If a city could be depicted as a human—if you could shake a city’s hand or sit down and have a conversation with a city—Boston would be a handsome, clean-cut, athletic, breath of fresh air character with an inviting personality. I had no idea I would love Boston so much, but when I got there, it felt like a place that had been made for me. Reminiscent of Ireland and oozing of Red Sox paraphernalia, Boston’s individuality as a city was stimulating, serene, and completely stunning. I sat in the grass at Boston Common, watched a little league baseball game, then walked all around the edges of the park, and I felt like I belonged in this city. We visited Boston University, and I checked out Emerson College, and the vibe of those universities felt alive, creative, and rich with potential. We walked along the water, where we saw people kayaking and canoeing. I could imagine walking the edge of that water every week and sitting down in the green grass to have a picnic with the wind of the Atlantic.
If you were to sit down and have coffee with the city of Salem, you’d be sitting across from a dark-haired, mysterious person, kind, welcoming, smart, and abounding with knowledge of history and witchcraft. The day we spent in Salem was cold and gloomy—the best kind of weather for a town like this. Honestly, I expected Salem to be dark, depressing, scary, and dirty, but I was surprised to see that it was probably the cutest city I’d ever seen in the United States. If you didn’t know about the Salem Witch Trials and just happened upon the town, you’d think it was simply a charming colonial-style, brick-street New England town. But take a short step into the history of the city and you’d see a past full of cruelty and agony—women accused of witchcraft, tortured in the sheriff’s basement, hanged in a front yard, drowned, strangled, suffocated.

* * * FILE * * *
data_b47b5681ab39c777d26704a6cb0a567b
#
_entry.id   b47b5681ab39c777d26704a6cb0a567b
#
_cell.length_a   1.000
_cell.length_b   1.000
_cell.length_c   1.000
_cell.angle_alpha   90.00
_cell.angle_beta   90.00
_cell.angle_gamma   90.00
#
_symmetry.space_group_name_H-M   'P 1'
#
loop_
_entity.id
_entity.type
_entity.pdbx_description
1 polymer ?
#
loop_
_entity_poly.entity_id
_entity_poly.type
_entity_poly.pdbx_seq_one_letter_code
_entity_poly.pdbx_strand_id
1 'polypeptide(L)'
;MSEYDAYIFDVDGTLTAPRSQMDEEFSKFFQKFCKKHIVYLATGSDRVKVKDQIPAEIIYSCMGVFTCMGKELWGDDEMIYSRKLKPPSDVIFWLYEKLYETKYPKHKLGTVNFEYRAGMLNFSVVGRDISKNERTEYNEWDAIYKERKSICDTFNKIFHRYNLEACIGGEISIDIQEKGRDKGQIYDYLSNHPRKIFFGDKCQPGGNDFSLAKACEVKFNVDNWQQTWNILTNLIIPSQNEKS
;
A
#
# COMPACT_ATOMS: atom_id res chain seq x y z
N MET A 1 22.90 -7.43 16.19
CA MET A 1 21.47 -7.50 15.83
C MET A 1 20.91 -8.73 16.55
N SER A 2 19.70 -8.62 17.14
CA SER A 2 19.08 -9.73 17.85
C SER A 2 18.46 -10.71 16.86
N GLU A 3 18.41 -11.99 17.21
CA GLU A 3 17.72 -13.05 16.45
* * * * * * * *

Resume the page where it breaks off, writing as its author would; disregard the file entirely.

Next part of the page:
We took a ghost tour at night through Salem, and we learned more about the history of the city and the current paranormal activity. On the skirts of the town we found a little village set up like the pioneer days—we took a tour through the rural community, feeling like Laura Ingalls Wilder.
I thought back to when I’d lay in bed reading about the days dirt floors and scarlet fever, and as I walked through these little New England treasures of Salem and the pioneer village, I was so thankful for this road trip. It continued the lessons and stories that I began learning fourteen years ago when I first opened books and listened to history teachers.